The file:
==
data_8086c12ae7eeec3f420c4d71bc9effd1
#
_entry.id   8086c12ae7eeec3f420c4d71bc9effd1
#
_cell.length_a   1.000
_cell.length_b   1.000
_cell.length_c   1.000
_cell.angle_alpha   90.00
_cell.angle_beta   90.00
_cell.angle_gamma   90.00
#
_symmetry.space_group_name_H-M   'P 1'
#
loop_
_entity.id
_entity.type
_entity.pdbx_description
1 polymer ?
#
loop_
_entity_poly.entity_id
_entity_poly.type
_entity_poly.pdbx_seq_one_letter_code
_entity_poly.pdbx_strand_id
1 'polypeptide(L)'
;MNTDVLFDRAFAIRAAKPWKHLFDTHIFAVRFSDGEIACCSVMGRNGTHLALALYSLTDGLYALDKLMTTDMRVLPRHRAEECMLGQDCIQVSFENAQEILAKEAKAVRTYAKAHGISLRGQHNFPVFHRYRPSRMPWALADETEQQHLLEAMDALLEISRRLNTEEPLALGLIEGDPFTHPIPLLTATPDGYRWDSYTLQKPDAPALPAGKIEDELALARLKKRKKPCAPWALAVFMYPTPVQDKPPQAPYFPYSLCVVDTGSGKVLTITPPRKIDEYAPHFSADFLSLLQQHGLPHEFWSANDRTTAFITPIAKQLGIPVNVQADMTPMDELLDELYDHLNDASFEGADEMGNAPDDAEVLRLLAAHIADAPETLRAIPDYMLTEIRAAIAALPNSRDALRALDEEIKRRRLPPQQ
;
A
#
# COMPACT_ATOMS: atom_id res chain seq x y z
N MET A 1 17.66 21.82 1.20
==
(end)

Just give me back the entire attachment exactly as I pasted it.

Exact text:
data_8086c12ae7eeec3f420c4d71bc9effd1
#
_entry.id   8086c12ae7eeec3f420c4d71bc9effd1
#
_cell.length_a   1.000
_cell.length_b   1.000
_cell.length_c   1.000
_cell.angle_alpha   90.00
_cell.angle_beta   90.00
_cell.angle_gamma   90.00
#
_symmetry.space_group_name_H-M   'P 1'
#
loop_
_entity.id
_entity.type
_entity.pdbx_description
1 polymer ?
#
loop_
_entity_poly.entity_id
_entity_poly.type
_entity_poly.pdbx_seq_one_letter_code
_entity_poly.pdbx_strand_id
1 'polypeptide(L)'
;MNTDVLFDRAFAIRAAKPWKHLFDTHIFAVRFSDGEIACCSVMGRNGTHLALALYSLTDGLYALDKLMTTDMRVLPRHRAEECMLGQDCIQVSFENAQEILAKEAKAVRTYAKAHGISLRGQHNFPVFHRYRPSRMPWALADETEQQHLLEAMDALLEISRRLNTEEPLALGLIEGDPFTHPIPLLTATPDGYRWDSYTLQKPDAPALPAGKIEDELALARLKKRKKPCAPWALAVFMYPTPVQDKPPQAPYFPYSLCVVDTGSGKVLTITPPRKIDEYAPHFSADFLSLLQQHGLPHEFWSANDRTTAFITPIAKQLGIPVNVQADMTPMDELLDELYDHLNDASFEGADEMGNAPDDAEVLRLLAAHIADAPETLRAIPDYMLTEIRAAIAALPNSRDALRALDEEIKRRRLPPQQ
;
A
#
# COMPACT_ATOMS: atom_id res chain seq x y z
N MET A 1 17.66 21.82 1.20